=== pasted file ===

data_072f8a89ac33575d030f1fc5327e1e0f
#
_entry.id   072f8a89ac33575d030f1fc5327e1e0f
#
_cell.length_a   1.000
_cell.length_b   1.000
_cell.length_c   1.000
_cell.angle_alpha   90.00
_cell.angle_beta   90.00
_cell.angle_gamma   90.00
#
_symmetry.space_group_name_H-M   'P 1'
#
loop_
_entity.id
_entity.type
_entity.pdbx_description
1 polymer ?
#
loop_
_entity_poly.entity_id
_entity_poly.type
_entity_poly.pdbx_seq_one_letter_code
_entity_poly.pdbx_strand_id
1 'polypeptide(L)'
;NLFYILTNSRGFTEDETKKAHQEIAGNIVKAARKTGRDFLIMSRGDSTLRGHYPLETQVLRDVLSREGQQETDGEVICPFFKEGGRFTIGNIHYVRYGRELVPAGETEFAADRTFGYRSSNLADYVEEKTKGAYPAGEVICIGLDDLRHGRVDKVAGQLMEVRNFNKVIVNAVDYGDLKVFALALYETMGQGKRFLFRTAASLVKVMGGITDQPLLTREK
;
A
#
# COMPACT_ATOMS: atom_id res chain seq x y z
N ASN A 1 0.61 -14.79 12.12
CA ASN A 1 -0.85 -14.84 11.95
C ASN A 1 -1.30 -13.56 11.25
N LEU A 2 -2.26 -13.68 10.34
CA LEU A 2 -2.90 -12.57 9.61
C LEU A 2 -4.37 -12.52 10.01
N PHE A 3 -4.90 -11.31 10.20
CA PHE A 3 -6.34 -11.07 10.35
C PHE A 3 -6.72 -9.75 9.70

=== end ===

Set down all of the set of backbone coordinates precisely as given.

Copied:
data_072f8a89ac33575d030f1fc5327e1e0f
#
_entry.id   072f8a89ac33575d030f1fc5327e1e0f
#
_cell.length_a   1.000
_cell.length_b   1.000
_cell.length_c   1.000
_cell.angle_alpha   90.00
_cell.angle_beta   90.00
_cell.angle_gamma   90.00
#
_symmetry.space_group_name_H-M   'P 1'
#
loop_
_entity.id
_entity.type
_entity.pdbx_description
1 polymer ?
#
loop_
_entity_poly.entity_id
_entity_poly.type
_entity_poly.pdbx_seq_one_letter_code
_entity_poly.pdbx_strand_id
1 'polypeptide(L)'
;NLFYILTNSRGFTEDETKKAHQEIAGNIVKAARKTGRDFLIMSRGDSTLRGHYPLETQVLRDVLSREGQQETDGEVICPFFKEGGRFTIGNIHYVRYGRELVPAGETEFAADRTFGYRSSNLADYVEEKTKGAYPAGEVICIGLDDLRHGRVDKVAGQLMEVRNFNKVIVNAVDYGDLKVFALALYETMGQGKRFLFRTAASLVKVMGGITDQPLLTREK
;
A
#
# COMPACT_ATOMS: atom_id res chain seq x y z
N ASN A 1 0.61 -14.79 12.12
CA ASN A 1 -0.85 -14.84 11.95
C ASN A 1 -1.30 -13.56 11.25
N LEU A 2 -2.26 -13.68 10.34
CA LEU A 2 -2.90 -12.57 9.61
C LEU A 2 -4.37 -12.52 10.01
N PHE A 3 -4.90 -11.31 10.20
CA PHE A 3 -6.34 -11.07 10.35
C PHE A 3 -6.72 -9.75 9.70